Elie Ndayambaje was born on 8 March 1958 in Cyumba in the commune of Kibayi, Butare prefecture, Rwanda. He was the mayor of Muganza commune in Butare prefecture from 1983 to 1992, and again from 22 June until July 1994, at which date he fled Rwanda. In this capacity he was the representative of the executive power at the communal level. He exercised authority over his subordinates and could requisition the communal police. Even during the period when he was no longer de jure mayor, he continued to exercise his authority over his former subordinates.
From end 1990 until July 1994, Ndayambaje was said to have adhered to, and participated in the detailed development of a plan aimed at exterminating the Tutsis. Amongst other elements, this plan included recourse to hatred and ethnic violence, the training of and distribution of arms to militias as well as the drafting of lists of people to be eliminated. In the accomplishment of this plan, he is accused of having planned, ordered and participated in the massacres. From April to July 1994, Ndayambaje was said to have publicly incited the population to exterminate the Tutsi population.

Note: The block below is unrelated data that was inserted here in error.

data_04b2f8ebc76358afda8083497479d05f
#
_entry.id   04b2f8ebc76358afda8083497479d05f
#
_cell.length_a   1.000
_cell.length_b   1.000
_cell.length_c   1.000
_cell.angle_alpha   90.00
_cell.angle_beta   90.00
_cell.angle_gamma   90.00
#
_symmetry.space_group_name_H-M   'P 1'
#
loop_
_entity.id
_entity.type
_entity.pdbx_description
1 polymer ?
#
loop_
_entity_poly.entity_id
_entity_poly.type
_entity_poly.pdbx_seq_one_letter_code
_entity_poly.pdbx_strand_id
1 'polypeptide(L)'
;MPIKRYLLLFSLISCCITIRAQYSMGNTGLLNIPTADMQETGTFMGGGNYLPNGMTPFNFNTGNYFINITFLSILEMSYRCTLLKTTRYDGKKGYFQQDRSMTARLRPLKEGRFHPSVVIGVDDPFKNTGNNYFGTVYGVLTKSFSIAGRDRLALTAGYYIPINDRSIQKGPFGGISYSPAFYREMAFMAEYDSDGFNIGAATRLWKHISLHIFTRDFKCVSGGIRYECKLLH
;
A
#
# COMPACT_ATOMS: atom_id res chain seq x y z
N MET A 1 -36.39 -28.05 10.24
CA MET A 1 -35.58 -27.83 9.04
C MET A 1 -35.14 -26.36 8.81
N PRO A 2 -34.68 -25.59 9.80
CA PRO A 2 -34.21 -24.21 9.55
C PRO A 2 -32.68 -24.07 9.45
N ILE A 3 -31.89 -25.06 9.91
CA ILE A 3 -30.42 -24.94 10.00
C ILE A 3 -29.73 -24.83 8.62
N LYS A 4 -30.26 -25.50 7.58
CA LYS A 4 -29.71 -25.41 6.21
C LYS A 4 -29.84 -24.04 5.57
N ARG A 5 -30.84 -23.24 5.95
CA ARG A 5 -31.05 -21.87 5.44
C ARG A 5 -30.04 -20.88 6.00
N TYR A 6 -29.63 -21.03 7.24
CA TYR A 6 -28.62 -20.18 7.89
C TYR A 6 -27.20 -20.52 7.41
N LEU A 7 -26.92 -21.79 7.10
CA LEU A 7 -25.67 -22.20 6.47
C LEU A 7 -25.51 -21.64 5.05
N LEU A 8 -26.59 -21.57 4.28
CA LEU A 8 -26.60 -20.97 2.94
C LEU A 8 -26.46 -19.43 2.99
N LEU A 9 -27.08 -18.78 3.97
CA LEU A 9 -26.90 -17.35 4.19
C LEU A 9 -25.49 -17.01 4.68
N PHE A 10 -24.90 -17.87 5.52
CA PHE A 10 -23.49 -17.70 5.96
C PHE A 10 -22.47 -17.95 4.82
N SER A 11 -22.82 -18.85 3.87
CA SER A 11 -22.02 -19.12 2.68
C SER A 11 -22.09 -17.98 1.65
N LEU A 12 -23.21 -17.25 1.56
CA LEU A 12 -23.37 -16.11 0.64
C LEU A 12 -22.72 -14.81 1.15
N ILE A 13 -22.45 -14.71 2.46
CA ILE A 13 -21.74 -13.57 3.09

Before and during the 1994 killings in Butare, Ndayambaje reportedly distributed weapons to the militiamen and to certain civilians with the aim of exterminating the Tutsi population and the moderate Hutus.
On 20 April 1994, Ndayambaje was alleged to have led the police forces to Gisagara where they joined the military in arresting refugees and taking them to the nearby hillside of Kabuye. They are then said to have separated the Tutsis from the other refugees and to have forced them to hand over their traditional tools. On 22 April 1994, Ndayambaje, accompanied by the communal police, gendarmerie, military and armed civilians, reportedly attacked these refugees. Numerous Tutsis were killed or wounded. During the following night, they surrounded the survivors in order to prevent them from escaping. On 23 and 24 April, the attacks against the refugees in Kabuye continued with Ndayambaje reportedly transporting the attackers to the site and furnishing them with weapons. Furthermore, Ndayambaje himself was reported to have thrown hand grenades into the crowd of refugees.
Between April and June 1994, Ndayambaje was said to have lent assistance to Alphonse Nteziryayo (Director of Civil Defence of Butare prefecture) fby supervising the training of the militiamen and in the distribution of arms to them.
In early July 1994, in the face of the advancing FPR (Front Patriotique Rwandais, an opposition group consisting mainly of Tutsi refugees and led by Paul Kagame), Ndayambaje fled Rwanda. On 28 June 1995, he was arrested in Belgium.